Finally got to visit this one and to be honest I wouldn't recommend it.
First off while it's just off the old A1 and there is parking close by the woodland between the barrow and the road is jungle like with no clear paths - not an easy 100m to get through.
Second when you get there, there is very little to see. A semi-circle has been cut in the woods and the records show this as the site of the barrow but there is nothing obvious there - through there is a clear ring of bracken growth so the soil is obviously different. You'd need a full day with an industrial strimmer to see any features.
Thirdly the site is close to the A1 so there is lots of noise and very little atmosphere.
All that being said there are some points of note:
1) This barrow hasn't been built to be seen from a distance. It's not prominent at all and seems to have been located here either because it was close to water (stream nearby) or close to an ancient trackway. It does lie on raised (slightly) ground.
2) There might be a second barrow in the field between the trees and the A1 (or the original position might have been out and this is the barrow). This looks like an over-ploughed feature on top of a raised area of land - roughly 50m from the marked site.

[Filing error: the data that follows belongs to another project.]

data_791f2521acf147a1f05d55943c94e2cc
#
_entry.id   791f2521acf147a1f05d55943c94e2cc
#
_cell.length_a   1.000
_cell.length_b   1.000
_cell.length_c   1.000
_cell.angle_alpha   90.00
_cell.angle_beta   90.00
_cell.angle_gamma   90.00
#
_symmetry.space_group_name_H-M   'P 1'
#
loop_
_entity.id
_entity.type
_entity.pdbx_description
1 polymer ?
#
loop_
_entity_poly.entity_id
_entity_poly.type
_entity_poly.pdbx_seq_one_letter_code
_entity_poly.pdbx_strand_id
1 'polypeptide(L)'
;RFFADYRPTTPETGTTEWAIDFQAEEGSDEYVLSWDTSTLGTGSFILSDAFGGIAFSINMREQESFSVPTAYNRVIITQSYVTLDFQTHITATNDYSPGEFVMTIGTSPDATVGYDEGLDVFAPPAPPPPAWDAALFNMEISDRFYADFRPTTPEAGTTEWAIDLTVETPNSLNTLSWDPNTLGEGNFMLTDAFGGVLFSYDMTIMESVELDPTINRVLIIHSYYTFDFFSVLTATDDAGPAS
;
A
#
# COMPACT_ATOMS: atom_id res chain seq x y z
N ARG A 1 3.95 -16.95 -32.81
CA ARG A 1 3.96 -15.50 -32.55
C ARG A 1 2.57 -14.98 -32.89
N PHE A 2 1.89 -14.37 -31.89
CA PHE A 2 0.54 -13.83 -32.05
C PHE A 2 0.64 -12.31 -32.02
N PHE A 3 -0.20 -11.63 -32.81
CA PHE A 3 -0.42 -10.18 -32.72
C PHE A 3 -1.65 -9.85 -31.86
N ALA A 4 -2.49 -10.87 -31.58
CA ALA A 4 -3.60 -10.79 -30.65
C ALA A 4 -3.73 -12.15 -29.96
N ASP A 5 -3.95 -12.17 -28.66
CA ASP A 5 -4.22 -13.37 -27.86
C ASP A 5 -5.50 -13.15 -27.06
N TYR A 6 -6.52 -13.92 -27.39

Both can be seen from the A1 if you are passing but don't blink or you'll miss it.
On the way back through the trees I came across what looked like a large piece of worked stone - 1m or so in all directions, roughly rectangular and looked like it had split at some time. Not sure what this is/was but it stands out as an "erratic" in that it's very large and has no obvious context. It's on the north edge of the woods near the stream as you work back from the barrow to the old A1. Photos attached.
"In August, 1921, a cist was excavated by Mr. Bosanquet and his son in the parish of Rock. The site is the plantation known as Heiferlaw Plantation on the old edition (Sheet 27, S.W.), and Ellsnook Wood on the new edition (Sheet 29, N.W.). In the cist was found a beaker. The cist was in the top of a mound, and it is thought that it is not the primary interment. The
mound is certainly partly artificial. Excavations are to be resumed this summer. (Mr. R. C. Bosanquet, Rock Moor, Alnwick)."